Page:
MLB Spring Training 2012: Elite Prospects That Should Make Opening Day Rosters
Spring training is meaningless for veteran players. It is just their time to get in shape for the regular season. For prospects, it is their chance to show their team where they are at right now, and whether or not they belong in the big leagues on Opening Day.
Not every prospect is ready, even with a good spring, but it does make teams think long and hard before deciding what to do with them. Elite prospects are always going to get more consideration, because we know they are going to make it to "The Show" sooner or later.
Here are the players that are going to force their managers to make tough decisions when it comes time to set the final 25-man roster.
Bryce Harper, Washington Nationals
Which Prospect Will Have The Most MLB Impact In 2012?
The more time that passes in spring training, the more likely it seems Harper will make the Washington Nationals' opening day roster. His manager, Davey Johnson, keeps telling everyone that he loves what he has seen and will give the 19-year-old every chance to make the team.
Harper made it to Double-A last season, and there is no reason to think that the Nationals won't give him a chance to play with the big league club this year. He does still have some work to do offensively, but he could start right away and hit 20-25 homers.
As long as Harper doesn't bomb in the spring, I would bet that Johnson forces the team to put him on the 25-man roster when camp breaks.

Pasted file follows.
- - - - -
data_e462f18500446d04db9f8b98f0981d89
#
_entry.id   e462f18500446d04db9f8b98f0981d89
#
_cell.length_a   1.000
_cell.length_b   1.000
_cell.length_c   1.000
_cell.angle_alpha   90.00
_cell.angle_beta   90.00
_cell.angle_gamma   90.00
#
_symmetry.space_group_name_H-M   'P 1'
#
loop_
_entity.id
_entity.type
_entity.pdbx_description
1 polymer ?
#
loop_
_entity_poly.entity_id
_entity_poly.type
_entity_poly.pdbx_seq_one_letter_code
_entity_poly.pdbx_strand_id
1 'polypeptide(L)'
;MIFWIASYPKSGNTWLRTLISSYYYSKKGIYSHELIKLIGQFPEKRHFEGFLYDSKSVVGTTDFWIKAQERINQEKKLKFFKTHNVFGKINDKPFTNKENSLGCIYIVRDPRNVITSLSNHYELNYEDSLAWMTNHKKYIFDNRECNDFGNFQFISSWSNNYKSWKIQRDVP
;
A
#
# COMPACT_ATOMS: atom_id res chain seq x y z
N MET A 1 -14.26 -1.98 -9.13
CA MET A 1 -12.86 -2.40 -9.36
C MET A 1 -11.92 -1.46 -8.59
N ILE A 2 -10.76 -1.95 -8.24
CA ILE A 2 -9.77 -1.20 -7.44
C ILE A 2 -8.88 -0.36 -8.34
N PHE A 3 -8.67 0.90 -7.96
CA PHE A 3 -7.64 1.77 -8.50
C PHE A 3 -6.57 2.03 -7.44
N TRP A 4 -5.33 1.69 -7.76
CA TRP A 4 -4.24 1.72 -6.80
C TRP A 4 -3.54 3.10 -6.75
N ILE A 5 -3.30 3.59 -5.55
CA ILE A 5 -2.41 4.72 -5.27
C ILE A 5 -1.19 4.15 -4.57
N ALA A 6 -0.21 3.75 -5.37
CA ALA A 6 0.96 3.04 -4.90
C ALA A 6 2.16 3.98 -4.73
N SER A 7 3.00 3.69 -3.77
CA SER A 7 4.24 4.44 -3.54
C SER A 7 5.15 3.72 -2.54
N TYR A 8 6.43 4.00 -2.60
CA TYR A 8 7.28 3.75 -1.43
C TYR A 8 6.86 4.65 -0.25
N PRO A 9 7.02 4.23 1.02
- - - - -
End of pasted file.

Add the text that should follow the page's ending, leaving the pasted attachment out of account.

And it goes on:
Trevor Bauer, Arizona Diamondbacks
Unlike Harper, Bauer is going to have to dominate this spring to make the Diamondbacks' roster out of camp. Not because he isn't worthy, but because their starting rotation is practically set. They have Ian Kennedy, Trevor Cahill, Daniel Hudson and Josh Collmenter in the first four spots.
The fifth spot could be Bauer's for the taking, but the signing of Joe Saunders could be an indication that they want to give the third overall pick in last year's draft more time in the minors.
While that could be good for Bauer's confidence—he is going to dominate Double-A—it is bad for the Diamondbacks. If Saunders is the answer, the question is not one you want to be asking.
Bauer would be able to step in to that fifth spot, and put up better numbers than Saunders would. If he throws 15-20 innings this spring with 25-30 strikeouts, it is going to be hard to justify sending him down—especially since he is virtually a finished product.
Brett Jackson, Chicago Cubs
While Jackson has a lot of work to do with his swing to reach his full potential, he could be the best option for the Cubs in the outfield.
He has the speed and athleticism to play center field, which is where he has played in the minors, but might be put in left just so the Cubs don't have to waste a lineup spot on Alfonso Soriano.
Jackson has been on the radar for two years now, and given his success in Double and Triple-A last season, he could force the Cubs to give him a starting job right out of spring training.
Unlike virtually everyone else in the lineup, Jackson has good plate discipline and will take a walk. The new regime actually puts a premium on, you know, getting on base, so he could be their best outfielder by default.
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